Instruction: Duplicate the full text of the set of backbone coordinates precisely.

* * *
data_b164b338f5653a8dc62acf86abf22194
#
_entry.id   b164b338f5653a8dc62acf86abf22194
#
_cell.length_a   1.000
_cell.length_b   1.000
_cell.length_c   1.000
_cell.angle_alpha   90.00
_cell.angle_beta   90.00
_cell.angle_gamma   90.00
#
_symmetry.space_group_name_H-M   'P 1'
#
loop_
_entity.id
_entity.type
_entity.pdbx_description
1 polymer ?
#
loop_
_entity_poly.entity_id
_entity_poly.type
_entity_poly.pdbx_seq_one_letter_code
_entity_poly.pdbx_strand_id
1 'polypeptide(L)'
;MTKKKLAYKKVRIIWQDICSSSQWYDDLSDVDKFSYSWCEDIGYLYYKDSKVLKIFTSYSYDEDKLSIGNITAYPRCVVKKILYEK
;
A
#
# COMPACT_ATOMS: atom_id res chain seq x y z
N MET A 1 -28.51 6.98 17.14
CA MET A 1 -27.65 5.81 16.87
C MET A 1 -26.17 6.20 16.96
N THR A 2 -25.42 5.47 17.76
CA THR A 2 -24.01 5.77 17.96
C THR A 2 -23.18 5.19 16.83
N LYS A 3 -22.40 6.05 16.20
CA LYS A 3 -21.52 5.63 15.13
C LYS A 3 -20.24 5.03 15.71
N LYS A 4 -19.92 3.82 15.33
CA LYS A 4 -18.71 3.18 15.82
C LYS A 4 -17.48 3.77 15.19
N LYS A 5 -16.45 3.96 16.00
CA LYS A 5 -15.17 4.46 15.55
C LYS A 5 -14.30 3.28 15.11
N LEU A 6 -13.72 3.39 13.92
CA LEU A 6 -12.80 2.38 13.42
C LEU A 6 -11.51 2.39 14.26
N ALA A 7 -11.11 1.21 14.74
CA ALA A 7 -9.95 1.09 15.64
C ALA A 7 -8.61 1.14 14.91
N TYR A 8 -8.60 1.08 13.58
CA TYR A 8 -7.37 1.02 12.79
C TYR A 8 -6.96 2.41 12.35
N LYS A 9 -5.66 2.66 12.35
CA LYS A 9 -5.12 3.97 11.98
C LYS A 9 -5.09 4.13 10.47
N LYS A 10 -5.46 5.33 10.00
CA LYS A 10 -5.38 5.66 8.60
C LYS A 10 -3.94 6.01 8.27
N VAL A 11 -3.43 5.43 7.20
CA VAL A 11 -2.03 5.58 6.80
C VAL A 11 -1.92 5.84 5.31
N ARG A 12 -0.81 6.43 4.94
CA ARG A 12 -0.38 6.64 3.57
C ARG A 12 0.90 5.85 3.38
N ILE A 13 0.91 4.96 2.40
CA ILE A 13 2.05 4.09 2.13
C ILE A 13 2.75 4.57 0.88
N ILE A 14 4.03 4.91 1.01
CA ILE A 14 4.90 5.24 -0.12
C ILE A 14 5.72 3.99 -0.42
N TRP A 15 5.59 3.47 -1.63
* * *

data_b164b338f5653a8dc62acf86abf22194
#
_entry.id   b164b338f5653a8dc62acf86abf22194
#
_cell.length_a   1.000
_cell.length_b   1.000
_cell.length_c   1.000
_cell.angle_alpha   90.00
_cell.angle_beta   90.00
_cell.angle_gamma   90.00
#
_symmetry.space_group_name_H-M   'P 1'
#
loop_
_entity.id
_entity.type
_entity.pdbx_description
1 polymer ?
#
loop_
_entity_poly.entity_id
_entity_poly.type
_entity_poly.pdbx_seq_one_letter_code
_entity_poly.pdbx_strand_id
1 'polypeptide(L)'
;MTKKKLAYKKVRIIWQDICSSSQWYDDLSDVDKFSYSWCEDIGYLYYKDSKVLKIFTSYSYDEDKLSIGNITAYPRCVVKKILYEK
;
A
#
# COMPACT_ATOMS: atom_id res chain seq x y z
N MET A 1 -28.51 6.98 17.14
CA MET A 1 -27.65 5.81 16.87
C MET A 1 -26.17 6.20 16.96
N THR A 2 -25.42 5.47 17.76
CA THR A 2 -24.01 5.77 17.96
C THR A 2 -23.18 5.19 16.83
N LYS A 3 -22.40 6.05 16.20
CA LYS A 3 -21.52 5.63 15.13
C LYS A 3 -20.24 5.03 15.71
N LYS A 4 -19.92 3.82 15.33
CA LYS A 4 -18.71 3.18 15.82
C LYS A 4 -17.48 3.77 15.19
N LYS A 5 -16.45 3.96 16.00
CA LYS A 5 -15.17 4.46 15.55
C LYS A 5 -14.30 3.28 15.11
N LEU A 6 -13.72 3.39 13.92
CA LEU A 6 -12.80 2.38 13.42
C LEU A 6 -11.51 2.39 14.26
N ALA A 7 -11.11 1.21 14.74
CA ALA A 7 -9.95 1.09 15.64
C ALA A 7 -8.61 1.14 14.91
N TYR A 8 -8.60 1.08 13.58
CA TYR A 8 -7.37 1.02 12.79
C TYR A 8 -6.96 2.41 12.35
N LYS A 9 -5.66 2.66 12.35
CA LYS A 9 -5.12 3.97 11.98
C LYS A 9 -5.09 4.13 10.47
N LYS A 10 -5.46 5.33 10.00
CA LYS A 10 -5.38 5.66 8.60
C LYS A 10 -3.94 6.01 8.27
N VAL A 11 -3.43 5.43 7.20
CA VAL A 11 -2.03 5.58 6.80
C VAL A 11 -1.92 5.84 5.31
N ARG A 12 -0.81 6.43 4.94
CA ARG A 12 -0.38 6.64 3.57
C ARG A 12 0.90 5.85 3.38
N ILE A 13 0.91 4.96 2.40
CA ILE A 13 2.05 4.09 2.13
C ILE A 13 2.75 4.57 0.88
N ILE A 14 4.03 4.91 1.01
CA ILE A 14 4.90 5.24 -0.12
C ILE A 14 5.72 3.99 -0.42
N TRP A 15 5.59 3.47 -1.63